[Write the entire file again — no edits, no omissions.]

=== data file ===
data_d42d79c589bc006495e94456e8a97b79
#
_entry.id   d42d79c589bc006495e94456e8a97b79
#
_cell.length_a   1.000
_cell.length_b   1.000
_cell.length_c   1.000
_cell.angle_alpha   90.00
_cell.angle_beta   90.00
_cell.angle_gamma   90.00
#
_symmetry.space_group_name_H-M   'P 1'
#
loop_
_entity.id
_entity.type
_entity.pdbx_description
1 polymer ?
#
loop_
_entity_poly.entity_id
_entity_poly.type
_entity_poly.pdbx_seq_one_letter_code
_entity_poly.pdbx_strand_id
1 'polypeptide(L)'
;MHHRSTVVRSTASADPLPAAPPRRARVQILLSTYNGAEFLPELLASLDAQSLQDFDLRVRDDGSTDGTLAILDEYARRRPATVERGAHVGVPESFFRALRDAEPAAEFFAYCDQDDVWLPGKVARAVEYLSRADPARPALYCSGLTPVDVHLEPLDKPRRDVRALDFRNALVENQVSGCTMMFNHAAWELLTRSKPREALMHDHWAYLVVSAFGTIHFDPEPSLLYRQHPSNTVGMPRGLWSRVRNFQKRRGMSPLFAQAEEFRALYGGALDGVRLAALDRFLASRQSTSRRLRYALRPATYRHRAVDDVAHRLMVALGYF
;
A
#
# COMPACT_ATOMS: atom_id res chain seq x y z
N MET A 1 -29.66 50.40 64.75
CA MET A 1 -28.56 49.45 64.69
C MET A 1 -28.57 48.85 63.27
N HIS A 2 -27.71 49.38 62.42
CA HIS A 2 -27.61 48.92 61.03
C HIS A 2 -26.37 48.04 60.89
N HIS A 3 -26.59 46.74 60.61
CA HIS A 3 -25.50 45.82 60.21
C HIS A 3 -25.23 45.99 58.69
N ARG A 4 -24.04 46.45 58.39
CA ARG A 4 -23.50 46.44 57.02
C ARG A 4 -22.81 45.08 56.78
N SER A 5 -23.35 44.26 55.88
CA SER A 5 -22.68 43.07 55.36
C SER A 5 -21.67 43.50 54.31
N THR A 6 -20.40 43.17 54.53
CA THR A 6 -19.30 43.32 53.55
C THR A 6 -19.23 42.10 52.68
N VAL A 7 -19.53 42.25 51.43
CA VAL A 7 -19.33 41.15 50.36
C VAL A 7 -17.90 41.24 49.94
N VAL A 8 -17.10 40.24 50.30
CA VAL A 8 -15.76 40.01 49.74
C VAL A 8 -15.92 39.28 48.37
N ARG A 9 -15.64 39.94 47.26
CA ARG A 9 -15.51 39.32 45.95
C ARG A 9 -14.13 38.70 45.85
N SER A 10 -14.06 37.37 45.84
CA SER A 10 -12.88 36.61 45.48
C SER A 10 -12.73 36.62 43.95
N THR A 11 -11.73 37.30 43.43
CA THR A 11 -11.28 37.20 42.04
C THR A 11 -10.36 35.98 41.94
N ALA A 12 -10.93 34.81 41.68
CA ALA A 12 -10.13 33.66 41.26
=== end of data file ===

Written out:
data_d42d79c589bc006495e94456e8a97b79
#
_entry.id   d42d79c589bc006495e94456e8a97b79
#
_cell.length_a   1.000
_cell.length_b   1.000
_cell.length_c   1.000
_cell.angle_alpha   90.00
_cell.angle_beta   90.00
_cell.angle_gamma   90.00
#
_symmetry.space_group_name_H-M   'P 1'
#
loop_
_entity.id
_entity.type
_entity.pdbx_description
1 polymer ?
#
loop_
_entity_poly.entity_id
_entity_poly.type
_entity_poly.pdbx_seq_one_letter_code
_entity_poly.pdbx_strand_id
1 'polypeptide(L)'
;MHHRSTVVRSTASADPLPAAPPRRARVQILLSTYNGAEFLPELLASLDAQSLQDFDLRVRDDGSTDGTLAILDEYARRRPATVERGAHVGVPESFFRALRDAEPAAEFFAYCDQDDVWLPGKVARAVEYLSRADPARPALYCSGLTPVDVHLEPLDKPRRDVRALDFRNALVENQVSGCTMMFNHAAWELLTRSKPREALMHDHWAYLVVSAFGTIHFDPEPSLLYRQHPSNTVGMPRGLWSRVRNFQKRRGMSPLFAQAEEFRALYGGALDGVRLAALDRFLASRQSTSRRLRYALRPATYRHRAVDDVAHRLMVALGYF
;
A
#
# COMPACT_ATOMS: atom_id res chain seq x y z
N MET A 1 -29.66 50.40 64.75
CA MET A 1 -28.56 49.45 64.69
C MET A 1 -28.57 48.85 63.27
N HIS A 2 -27.71 49.38 62.42
CA HIS A 2 -27.61 48.92 61.03
C HIS A 2 -26.37 48.04 60.89
N HIS A 3 -26.59 46.74 60.61
CA HIS A 3 -25.50 45.82 60.21
C HIS A 3 -25.23 45.99 58.69
N ARG A 4 -24.04 46.45 58.39
CA ARG A 4 -23.50 46.44 57.02
C ARG A 4 -22.81 45.08 56.78
N SER A 5 -23.35 44.26 55.88
CA SER A 5 -22.68 43.07 55.36
C SER A 5 -21.67 43.50 54.31
N THR A 6 -20.40 43.17 54.53
CA THR A 6 -19.30 43.32 53.55
C THR A 6 -19.23 42.10 52.68
N VAL A 7 -19.53 42.25 51.43
CA VAL A 7 -19.33 41.15 50.36
C VAL A 7 -17.90 41.24 49.94
N VAL A 8 -17.10 40.24 50.30
CA VAL A 8 -15.76 40.01 49.74
C VAL A 8 -15.92 39.28 48.37
N ARG A 9 -15.64 39.94 47.26
CA ARG A 9 -15.51 39.32 45.95
C ARG A 9 -14.13 38.70 45.85
N SER A 10 -14.06 37.37 45.84
CA SER A 10 -12.88 36.61 45.48
C SER A 10 -12.73 36.62 43.95
N THR A 11 -11.73 37.30 43.43
CA THR A 11 -11.28 37.20 42.04
C THR A 11 -10.36 35.98 41.94
N ALA A 12 -10.93 34.81 41.68
CA ALA A 12 -10.13 33.66 41.26